How Do Alternative Investments Yield High Returns?
Updated: Jan 31
Alternative investment strategies are becoming the fastest-growing segment and becoming increasingly popular with a great mix of investors in the retirement market.
As you may know, Alternative investments have a low correlation to stocks, bonds, or both traditional asset classes. In addition, alternative investing is more common, well-known, and focuses on mitigating market uncertainty because of the available options. For example, many investors know the ins and outs of real estate but can't navigate or have the time to manage the often complex world of Wall Street.
This is reason one why alternative asset investments have become popular, simply because of "real" assets tied to retirement accounts.
As alternative investing has increased with various investors, so has using Self-Directed IRAs to fund this portfolio strategy.
Why Self-Directed IRA?
An SDIRA is a type of individual retirement account (IRA), giving you, the investor, control over investment decisions to expand your retirement options. Self-Directed is a term for accepting or offering alternative investments by an IRA custodian responsible for record-keeping and IRS reporting.
Surf Dinani says -
"Typically, the clients I see investing in real estate via self-directed individual retirement accounts (SDIRAs) are reasonably well off and have decent-sized retirement plans, including a 401(k), IRA, or both. These investors will usually pull out a percentage of IRA money, form an SDIRA account, and put those funds into a private equity real estate investment for two reasons: they think it is a good investment and non-correlated, or Wall Street connected."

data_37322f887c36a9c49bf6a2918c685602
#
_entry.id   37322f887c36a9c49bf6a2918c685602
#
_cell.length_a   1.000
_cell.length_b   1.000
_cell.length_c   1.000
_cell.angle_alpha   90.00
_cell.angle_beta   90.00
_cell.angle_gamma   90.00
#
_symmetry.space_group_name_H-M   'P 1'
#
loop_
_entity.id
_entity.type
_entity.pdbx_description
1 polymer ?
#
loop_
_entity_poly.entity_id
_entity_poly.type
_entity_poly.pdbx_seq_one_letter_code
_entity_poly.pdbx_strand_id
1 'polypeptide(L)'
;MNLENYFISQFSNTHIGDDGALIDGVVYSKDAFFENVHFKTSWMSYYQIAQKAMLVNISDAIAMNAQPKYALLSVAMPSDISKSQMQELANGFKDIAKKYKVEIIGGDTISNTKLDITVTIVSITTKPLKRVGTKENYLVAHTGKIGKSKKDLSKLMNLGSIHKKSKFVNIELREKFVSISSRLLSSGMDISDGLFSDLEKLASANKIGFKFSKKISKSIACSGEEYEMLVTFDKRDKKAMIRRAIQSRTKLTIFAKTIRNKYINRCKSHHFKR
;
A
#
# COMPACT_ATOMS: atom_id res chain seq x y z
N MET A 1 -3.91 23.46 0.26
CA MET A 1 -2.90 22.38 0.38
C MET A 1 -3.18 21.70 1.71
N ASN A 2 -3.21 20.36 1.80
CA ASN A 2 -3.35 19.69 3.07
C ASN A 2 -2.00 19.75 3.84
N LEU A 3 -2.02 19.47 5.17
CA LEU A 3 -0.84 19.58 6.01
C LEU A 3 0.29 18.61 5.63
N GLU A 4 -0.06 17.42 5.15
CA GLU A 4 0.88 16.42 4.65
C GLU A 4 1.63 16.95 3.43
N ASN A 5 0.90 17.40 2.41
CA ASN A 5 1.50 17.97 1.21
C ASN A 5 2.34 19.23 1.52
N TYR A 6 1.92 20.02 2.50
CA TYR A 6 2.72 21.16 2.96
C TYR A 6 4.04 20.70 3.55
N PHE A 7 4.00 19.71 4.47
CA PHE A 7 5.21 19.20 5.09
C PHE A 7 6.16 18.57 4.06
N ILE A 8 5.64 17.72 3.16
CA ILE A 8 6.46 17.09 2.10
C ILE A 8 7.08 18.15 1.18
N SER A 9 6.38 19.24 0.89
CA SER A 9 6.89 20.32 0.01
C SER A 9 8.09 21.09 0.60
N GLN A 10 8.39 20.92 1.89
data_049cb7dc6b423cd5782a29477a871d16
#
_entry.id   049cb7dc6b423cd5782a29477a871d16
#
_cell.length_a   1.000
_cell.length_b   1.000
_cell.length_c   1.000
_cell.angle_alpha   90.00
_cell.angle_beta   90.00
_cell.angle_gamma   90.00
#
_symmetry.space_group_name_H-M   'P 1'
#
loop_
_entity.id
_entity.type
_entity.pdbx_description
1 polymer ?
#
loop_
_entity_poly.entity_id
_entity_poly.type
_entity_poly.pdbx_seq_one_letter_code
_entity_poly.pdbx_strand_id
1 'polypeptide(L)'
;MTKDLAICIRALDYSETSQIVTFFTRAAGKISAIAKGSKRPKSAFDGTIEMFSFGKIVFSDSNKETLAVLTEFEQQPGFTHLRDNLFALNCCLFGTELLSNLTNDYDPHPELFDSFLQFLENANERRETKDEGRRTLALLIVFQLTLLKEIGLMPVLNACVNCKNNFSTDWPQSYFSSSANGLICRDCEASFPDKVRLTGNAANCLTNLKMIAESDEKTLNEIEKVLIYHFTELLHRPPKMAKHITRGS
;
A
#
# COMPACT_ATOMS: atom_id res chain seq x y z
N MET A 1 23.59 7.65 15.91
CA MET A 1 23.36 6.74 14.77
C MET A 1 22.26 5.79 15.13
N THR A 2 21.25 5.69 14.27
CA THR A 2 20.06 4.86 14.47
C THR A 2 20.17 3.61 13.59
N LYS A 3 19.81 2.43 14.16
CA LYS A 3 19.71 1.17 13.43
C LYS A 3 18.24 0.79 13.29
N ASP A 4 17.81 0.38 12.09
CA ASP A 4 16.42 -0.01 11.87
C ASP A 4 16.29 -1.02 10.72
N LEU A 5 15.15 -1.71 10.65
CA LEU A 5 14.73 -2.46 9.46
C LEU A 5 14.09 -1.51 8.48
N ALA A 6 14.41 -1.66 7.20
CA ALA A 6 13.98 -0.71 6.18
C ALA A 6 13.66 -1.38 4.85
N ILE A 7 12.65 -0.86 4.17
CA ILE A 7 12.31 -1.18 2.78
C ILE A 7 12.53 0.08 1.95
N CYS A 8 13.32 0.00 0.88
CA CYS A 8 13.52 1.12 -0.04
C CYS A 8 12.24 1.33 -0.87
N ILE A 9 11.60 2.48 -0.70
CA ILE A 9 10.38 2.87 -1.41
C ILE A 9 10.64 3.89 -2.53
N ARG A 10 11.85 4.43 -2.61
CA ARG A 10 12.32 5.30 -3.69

For direct investment in real estate, the return will ultimately hinge on the project itself. Most clients who invest in real estate deals know that industry pretty well. They're likely already investing in it through their finances and decide to utilize some of their IRA for that purpose as well.
What are the benefits of investing in alternative assets in my SDIRA?
We've seen how most Americans focus their attention on building retirement investments, such as IRAs or 401(k) plans, or personal savings, through connected stock market investing.
The scope of this investment, over 90% of retirement assets are invested in the financial markets with an estimated $30 trillion in retirement assets (2018), as one would realize, when the market tumbles, as in 2008's Great Recession, so do all these connected accounts.
Like market fluctuations, inflation with rising food, gas, and other circumstance increase risk in traditional markets. Investors see inflation as a significant concern and look for other strategies that work to keep every dollar's worth value for today and tomorrow. Alternative investing can help in this regard by using SDIRA funds in different categories.
2. Investing in Hard Assets
Buying hard assets is seen as one way of protecting your portfolio from inflation. Many investors recognize that investing in various real estate asset classes can provide natural protection against inflation.
As you may know, rent tends to increase when prices increase, acting as a hedge against inflation. Real estate is among the most popular options since investments leverage disadvantaged properties or new construction to bolster a fund's performance. Investors seeking access to alternative options like real estate can also use their SDIRA account to access many others in addition to hard assets (see list below).